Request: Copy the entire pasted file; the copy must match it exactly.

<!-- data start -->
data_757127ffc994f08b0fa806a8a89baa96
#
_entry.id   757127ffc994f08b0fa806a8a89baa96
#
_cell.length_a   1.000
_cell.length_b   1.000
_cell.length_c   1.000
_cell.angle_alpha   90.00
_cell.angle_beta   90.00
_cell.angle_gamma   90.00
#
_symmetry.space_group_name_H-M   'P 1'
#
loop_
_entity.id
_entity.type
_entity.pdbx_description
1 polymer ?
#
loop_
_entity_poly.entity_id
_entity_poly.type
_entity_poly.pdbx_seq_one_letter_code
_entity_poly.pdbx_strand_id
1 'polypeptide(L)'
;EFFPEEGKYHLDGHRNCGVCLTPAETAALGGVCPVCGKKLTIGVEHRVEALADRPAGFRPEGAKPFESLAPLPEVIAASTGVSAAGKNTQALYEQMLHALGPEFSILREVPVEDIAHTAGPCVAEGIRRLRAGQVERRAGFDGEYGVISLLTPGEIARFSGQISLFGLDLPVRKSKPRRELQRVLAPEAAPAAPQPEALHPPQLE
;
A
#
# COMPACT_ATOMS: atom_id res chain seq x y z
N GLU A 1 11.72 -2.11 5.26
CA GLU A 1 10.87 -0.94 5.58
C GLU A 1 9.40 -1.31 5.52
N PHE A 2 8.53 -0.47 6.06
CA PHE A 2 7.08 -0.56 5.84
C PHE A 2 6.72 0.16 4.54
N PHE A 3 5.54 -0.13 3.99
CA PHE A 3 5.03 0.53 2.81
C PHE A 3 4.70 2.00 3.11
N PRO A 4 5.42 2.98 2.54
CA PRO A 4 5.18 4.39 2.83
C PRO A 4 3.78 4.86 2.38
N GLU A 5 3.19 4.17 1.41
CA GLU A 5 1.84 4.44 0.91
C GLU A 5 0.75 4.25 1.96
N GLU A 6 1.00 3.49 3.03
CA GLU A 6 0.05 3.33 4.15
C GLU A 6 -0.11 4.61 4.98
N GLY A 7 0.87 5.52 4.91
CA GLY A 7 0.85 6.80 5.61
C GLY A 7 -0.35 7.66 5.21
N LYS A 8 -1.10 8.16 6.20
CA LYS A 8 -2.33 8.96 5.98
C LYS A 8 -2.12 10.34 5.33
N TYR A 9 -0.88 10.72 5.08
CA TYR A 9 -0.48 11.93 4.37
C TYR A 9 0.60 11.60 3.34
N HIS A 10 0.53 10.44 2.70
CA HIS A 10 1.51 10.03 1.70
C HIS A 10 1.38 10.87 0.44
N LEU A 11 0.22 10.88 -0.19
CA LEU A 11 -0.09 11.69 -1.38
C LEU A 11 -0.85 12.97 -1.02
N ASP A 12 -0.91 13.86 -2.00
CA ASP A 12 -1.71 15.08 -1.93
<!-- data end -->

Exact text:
data_757127ffc994f08b0fa806a8a89baa96
#
_entry.id   757127ffc994f08b0fa806a8a89baa96
#
_cell.length_a   1.000
_cell.length_b   1.000
_cell.length_c   1.000
_cell.angle_alpha   90.00
_cell.angle_beta   90.00
_cell.angle_gamma   90.00
#
_symmetry.space_group_name_H-M   'P 1'
#
loop_
_entity.id
_entity.type
_entity.pdbx_description
1 polymer ?
#
loop_
_entity_poly.entity_id
_entity_poly.type
_entity_poly.pdbx_seq_one_letter_code
_entity_poly.pdbx_strand_id
1 'polypeptide(L)'
;EFFPEEGKYHLDGHRNCGVCLTPAETAALGGVCPVCGKKLTIGVEHRVEALADRPAGFRPEGAKPFESLAPLPEVIAASTGVSAAGKNTQALYEQMLHALGPEFSILREVPVEDIAHTAGPCVAEGIRRLRAGQVERRAGFDGEYGVISLLTPGEIARFSGQISLFGLDLPVRKSKPRRELQRVLAPEAAPAAPQPEALHPPQLE
;
A
#
# COMPACT_ATOMS: atom_id res chain seq x y z
N GLU A 1 11.72 -2.11 5.26
CA GLU A 1 10.87 -0.94 5.58
C GLU A 1 9.40 -1.31 5.52
N PHE A 2 8.53 -0.47 6.06
CA PHE A 2 7.08 -0.56 5.84
C PHE A 2 6.72 0.16 4.54
N PHE A 3 5.54 -0.13 3.99
CA PHE A 3 5.03 0.53 2.81
C PHE A 3 4.70 2.00 3.11
N PRO A 4 5.42 2.98 2.54
CA PRO A 4 5.18 4.39 2.83
C PRO A 4 3.78 4.86 2.38
N GLU A 5 3.19 4.17 1.41
CA GLU A 5 1.84 4.44 0.91
C GLU A 5 0.75 4.25 1.96
N GLU A 6 1.00 3.49 3.03
CA GLU A 6 0.05 3.33 4.15
C GLU A 6 -0.11 4.61 4.98
N GLY A 7 0.87 5.52 4.91
CA GLY A 7 0.85 6.80 5.61
C GLY A 7 -0.35 7.66 5.21
N LYS A 8 -1.10 8.16 6.20
CA LYS A 8 -2.33 8.96 5.98
C LYS A 8 -2.12 10.34 5.33
N TYR A 9 -0.88 10.72 5.08
CA TYR A 9 -0.48 11.93 4.37
C TYR A 9 0.60 11.60 3.34
N HIS A 10 0.53 10.44 2.70
CA HIS A 10 1.51 10.03 1.70
C HIS A 10 1.38 10.87 0.44
N LEU A 11 0.22 10.88 -0.19
CA LEU A 11 -0.09 11.69 -1.38
C LEU A 11 -0.85 12.97 -1.02
N ASP A 12 -0.91 13.86 -2.00
CA ASP A 12 -1.71 15.08 -1.93